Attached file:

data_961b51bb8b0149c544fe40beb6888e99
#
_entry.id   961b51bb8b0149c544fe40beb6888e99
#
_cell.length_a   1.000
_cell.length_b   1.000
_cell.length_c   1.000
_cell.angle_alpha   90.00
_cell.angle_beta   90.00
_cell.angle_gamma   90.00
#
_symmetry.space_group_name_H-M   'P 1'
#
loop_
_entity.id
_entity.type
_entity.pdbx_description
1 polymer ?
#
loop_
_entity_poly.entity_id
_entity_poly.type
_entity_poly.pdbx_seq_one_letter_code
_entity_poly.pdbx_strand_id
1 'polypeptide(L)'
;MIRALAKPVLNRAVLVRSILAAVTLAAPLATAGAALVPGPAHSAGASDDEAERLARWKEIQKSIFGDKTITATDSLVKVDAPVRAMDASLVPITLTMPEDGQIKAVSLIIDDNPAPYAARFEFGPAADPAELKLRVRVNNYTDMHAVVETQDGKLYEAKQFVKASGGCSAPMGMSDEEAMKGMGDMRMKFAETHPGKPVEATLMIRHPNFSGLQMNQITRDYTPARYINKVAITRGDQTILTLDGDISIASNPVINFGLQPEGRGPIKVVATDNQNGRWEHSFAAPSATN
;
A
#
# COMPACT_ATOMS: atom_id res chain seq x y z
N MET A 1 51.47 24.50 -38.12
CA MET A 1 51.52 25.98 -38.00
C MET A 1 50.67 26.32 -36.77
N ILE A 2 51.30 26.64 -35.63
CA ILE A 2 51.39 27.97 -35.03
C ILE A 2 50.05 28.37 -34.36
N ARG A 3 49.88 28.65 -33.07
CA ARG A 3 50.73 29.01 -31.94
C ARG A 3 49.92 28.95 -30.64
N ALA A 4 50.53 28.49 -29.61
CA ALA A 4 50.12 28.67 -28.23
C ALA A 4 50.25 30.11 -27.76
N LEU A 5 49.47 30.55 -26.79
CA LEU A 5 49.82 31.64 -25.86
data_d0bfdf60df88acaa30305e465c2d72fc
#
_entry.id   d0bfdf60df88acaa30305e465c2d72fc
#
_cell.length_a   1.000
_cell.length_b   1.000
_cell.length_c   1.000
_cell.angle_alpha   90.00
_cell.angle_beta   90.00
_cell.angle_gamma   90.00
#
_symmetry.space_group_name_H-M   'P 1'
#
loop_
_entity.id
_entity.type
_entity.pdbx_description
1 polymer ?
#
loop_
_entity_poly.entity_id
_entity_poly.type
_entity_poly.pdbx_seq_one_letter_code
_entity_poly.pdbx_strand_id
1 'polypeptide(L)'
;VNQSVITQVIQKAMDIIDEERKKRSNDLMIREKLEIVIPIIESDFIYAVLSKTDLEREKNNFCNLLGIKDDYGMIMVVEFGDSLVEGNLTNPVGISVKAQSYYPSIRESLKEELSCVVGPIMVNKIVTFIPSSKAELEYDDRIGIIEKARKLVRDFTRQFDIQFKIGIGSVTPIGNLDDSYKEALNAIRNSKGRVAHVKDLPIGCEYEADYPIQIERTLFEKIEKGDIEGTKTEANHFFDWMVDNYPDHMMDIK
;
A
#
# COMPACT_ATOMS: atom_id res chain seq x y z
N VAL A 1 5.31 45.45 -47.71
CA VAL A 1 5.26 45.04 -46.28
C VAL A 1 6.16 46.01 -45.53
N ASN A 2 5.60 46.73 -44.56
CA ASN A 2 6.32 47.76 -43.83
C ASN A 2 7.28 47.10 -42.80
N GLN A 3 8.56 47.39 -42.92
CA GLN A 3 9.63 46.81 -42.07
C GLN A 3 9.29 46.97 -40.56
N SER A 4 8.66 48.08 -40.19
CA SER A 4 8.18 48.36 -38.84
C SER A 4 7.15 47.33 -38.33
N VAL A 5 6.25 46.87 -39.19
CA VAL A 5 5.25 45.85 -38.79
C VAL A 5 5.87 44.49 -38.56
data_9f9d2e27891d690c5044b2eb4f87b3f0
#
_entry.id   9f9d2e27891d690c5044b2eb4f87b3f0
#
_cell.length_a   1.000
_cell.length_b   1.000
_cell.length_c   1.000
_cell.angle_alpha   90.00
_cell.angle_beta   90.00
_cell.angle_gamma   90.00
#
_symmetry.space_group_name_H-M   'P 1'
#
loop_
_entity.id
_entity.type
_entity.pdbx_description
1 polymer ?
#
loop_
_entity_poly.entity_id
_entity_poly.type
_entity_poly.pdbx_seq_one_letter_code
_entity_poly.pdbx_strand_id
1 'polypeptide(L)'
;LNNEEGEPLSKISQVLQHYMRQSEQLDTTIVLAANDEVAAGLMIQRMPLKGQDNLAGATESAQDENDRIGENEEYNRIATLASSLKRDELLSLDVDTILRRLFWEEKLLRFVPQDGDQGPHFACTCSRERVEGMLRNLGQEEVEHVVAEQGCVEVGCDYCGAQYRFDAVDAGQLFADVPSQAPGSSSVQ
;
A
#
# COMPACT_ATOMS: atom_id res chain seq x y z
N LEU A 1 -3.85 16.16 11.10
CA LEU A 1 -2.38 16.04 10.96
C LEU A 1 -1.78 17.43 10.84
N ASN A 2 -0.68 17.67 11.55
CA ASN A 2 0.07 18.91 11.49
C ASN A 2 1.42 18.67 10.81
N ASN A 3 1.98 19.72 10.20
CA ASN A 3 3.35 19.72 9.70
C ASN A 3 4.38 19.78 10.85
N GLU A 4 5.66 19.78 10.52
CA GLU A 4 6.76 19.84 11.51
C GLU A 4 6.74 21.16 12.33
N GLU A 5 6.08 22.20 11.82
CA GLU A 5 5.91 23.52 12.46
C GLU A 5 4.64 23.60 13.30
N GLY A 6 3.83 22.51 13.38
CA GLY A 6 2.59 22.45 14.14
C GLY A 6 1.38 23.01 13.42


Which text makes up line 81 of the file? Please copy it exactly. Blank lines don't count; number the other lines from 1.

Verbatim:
N GLN A 3 8.56 47.39 -42.92